Assuming you haven’t come into step parenting at a very young age, you are going to find there are vast differences in the way that schools work compared to your own tender experience as a child. If you are inserted into step parenthood via a child that is already some way into their school years, you’ll find the learning curve staggering. Here is the rookie’s guide to navigating the minefield that is primary school.
Everything is on an app
Without wanting to reveal my age, I have to declare that school communications to my parents involved photocopies of something typed in the font that we know today as courier, which was in fact the only font that you could belt out on an old-school manual typewriter. Mrs Bryan in the principal’s office constructed all the notices which were duly carted home, often adhered to a loose cheese sandwich which had been scorned during the lunch break. This is how you knew of Father’s Day Stalls and how you received excursion consent forms (without nearly enough fine print as today’s litigious world would demand)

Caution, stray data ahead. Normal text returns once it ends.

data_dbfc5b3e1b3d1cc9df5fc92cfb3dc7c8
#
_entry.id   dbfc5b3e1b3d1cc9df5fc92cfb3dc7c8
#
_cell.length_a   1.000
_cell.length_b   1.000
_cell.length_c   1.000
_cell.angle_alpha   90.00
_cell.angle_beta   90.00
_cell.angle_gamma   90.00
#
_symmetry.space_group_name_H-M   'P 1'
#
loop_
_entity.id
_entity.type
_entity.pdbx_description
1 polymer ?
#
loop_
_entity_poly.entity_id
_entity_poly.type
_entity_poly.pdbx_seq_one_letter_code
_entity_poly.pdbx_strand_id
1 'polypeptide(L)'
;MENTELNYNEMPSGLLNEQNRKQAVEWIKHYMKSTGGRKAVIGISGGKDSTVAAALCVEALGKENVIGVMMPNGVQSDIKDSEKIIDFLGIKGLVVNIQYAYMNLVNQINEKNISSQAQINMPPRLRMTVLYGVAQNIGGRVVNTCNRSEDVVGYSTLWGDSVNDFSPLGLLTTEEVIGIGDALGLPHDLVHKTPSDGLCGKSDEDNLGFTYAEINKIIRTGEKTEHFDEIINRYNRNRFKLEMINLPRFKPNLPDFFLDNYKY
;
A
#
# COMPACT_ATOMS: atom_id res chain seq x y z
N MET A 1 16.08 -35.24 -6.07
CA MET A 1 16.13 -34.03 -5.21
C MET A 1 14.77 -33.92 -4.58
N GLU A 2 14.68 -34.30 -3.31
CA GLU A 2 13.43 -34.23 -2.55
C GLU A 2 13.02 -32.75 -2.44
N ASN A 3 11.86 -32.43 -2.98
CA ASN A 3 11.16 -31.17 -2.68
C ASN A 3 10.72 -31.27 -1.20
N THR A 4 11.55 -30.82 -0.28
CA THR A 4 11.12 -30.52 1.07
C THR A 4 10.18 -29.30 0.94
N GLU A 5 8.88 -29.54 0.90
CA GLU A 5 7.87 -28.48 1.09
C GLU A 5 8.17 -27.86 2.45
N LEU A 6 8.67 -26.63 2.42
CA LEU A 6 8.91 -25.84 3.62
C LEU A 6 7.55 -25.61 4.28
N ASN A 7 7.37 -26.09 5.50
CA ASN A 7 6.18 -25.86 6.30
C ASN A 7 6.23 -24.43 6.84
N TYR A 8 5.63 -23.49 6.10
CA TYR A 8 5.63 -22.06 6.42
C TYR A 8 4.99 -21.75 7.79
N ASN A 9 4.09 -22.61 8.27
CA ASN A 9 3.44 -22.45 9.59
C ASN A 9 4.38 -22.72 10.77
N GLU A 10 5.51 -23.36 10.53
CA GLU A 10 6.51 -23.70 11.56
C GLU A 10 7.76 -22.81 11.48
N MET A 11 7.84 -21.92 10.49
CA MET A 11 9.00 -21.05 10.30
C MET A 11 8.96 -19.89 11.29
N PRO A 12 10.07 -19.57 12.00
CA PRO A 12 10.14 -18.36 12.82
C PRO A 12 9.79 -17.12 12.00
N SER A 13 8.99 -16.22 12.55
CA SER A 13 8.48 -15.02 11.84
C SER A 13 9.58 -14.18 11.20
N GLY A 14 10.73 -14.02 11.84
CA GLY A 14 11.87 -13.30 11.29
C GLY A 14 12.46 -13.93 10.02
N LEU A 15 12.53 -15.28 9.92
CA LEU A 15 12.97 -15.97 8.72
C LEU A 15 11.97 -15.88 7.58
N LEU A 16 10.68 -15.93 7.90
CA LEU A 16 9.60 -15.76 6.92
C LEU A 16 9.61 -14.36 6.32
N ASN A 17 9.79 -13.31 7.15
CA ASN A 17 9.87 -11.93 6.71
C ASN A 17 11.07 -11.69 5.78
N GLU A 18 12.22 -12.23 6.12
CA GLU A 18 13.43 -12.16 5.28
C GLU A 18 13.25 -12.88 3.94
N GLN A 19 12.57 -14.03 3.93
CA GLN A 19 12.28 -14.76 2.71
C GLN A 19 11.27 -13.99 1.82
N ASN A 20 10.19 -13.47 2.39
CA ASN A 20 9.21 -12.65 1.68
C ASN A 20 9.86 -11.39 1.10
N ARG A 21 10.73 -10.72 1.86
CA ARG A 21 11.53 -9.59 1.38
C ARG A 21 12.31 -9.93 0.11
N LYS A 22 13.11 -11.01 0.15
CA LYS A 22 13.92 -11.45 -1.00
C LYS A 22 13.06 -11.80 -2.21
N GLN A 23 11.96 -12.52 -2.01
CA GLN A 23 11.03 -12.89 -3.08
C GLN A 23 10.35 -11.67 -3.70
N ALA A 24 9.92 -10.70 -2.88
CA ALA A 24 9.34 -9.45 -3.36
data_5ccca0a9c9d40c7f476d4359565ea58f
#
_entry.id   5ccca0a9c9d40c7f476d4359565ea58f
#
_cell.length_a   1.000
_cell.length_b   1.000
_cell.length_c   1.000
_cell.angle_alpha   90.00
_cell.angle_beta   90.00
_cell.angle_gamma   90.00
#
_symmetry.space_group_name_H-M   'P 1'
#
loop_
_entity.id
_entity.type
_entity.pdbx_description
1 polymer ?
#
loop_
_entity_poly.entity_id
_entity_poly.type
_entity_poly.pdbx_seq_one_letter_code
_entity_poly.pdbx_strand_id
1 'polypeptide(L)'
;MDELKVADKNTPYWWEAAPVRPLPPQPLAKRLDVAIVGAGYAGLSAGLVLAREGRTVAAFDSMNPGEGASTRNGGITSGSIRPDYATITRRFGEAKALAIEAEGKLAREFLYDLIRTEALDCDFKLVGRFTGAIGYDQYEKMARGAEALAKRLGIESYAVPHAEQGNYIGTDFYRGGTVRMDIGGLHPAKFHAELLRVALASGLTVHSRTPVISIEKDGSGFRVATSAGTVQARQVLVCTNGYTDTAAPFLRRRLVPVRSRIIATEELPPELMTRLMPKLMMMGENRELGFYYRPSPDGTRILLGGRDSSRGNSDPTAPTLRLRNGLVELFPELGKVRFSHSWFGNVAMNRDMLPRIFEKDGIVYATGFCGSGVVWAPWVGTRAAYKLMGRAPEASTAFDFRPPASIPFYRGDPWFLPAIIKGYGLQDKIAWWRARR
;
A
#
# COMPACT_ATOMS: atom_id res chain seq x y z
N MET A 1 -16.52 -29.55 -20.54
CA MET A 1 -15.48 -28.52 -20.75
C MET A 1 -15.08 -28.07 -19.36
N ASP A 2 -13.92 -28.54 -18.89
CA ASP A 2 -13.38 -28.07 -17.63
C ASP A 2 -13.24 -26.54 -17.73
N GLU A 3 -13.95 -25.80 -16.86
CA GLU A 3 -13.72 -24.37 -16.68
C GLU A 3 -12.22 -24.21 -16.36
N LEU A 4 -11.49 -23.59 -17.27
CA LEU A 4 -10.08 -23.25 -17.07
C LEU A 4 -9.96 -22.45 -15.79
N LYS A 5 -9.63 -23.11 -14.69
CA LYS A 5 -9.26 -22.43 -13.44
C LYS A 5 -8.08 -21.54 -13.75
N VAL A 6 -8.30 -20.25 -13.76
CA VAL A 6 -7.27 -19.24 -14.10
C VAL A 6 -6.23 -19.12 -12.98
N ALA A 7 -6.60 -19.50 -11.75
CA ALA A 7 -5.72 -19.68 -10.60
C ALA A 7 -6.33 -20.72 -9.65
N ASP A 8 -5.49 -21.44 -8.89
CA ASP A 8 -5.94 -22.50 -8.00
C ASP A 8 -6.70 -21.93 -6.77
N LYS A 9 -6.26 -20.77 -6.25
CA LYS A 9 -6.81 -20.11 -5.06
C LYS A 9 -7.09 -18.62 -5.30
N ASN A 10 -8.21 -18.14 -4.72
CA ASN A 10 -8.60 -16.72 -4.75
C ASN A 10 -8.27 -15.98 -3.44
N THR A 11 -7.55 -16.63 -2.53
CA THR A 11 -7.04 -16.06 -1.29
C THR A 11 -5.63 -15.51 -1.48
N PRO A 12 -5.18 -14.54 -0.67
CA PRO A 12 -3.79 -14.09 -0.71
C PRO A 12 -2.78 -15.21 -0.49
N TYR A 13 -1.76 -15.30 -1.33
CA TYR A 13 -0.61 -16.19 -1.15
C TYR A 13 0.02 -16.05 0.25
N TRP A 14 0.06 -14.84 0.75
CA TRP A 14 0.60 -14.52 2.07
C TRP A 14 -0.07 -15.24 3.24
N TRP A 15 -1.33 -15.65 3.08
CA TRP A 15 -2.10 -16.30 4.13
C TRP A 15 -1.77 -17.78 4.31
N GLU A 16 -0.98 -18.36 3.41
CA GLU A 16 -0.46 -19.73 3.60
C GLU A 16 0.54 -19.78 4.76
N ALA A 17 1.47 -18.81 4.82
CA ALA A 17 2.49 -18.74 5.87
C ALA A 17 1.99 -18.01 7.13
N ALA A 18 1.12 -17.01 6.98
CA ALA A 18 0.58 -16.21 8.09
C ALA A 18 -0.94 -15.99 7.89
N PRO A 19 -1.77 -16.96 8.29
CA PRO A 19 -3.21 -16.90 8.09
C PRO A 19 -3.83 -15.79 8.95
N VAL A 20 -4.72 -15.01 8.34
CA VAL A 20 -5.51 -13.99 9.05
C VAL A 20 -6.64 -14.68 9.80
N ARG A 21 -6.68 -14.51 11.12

Now it’s an app. This is goodness in that you are aren’t subjected to the inherent inadequacy of single-copy paper-based comms where your child switches between two households. You need not delve a hand into a school bag, risking the shock that comes from sliding a hand over a long-ignored pear that has started to reduce itself to liquid. The downside? This app is the ‘Facebook of Shame’ in that it will convey to you every extra-curricular activity that you are failing to support and every thankless volunteer activity that you are leaving to that tired but dedicated group of super mums who care more than you. It has a Facebook like feed function, but denies you a like button so you can’t relieve your stepmum guilt by simply showing thumbs up support about something to do with the next trivia night.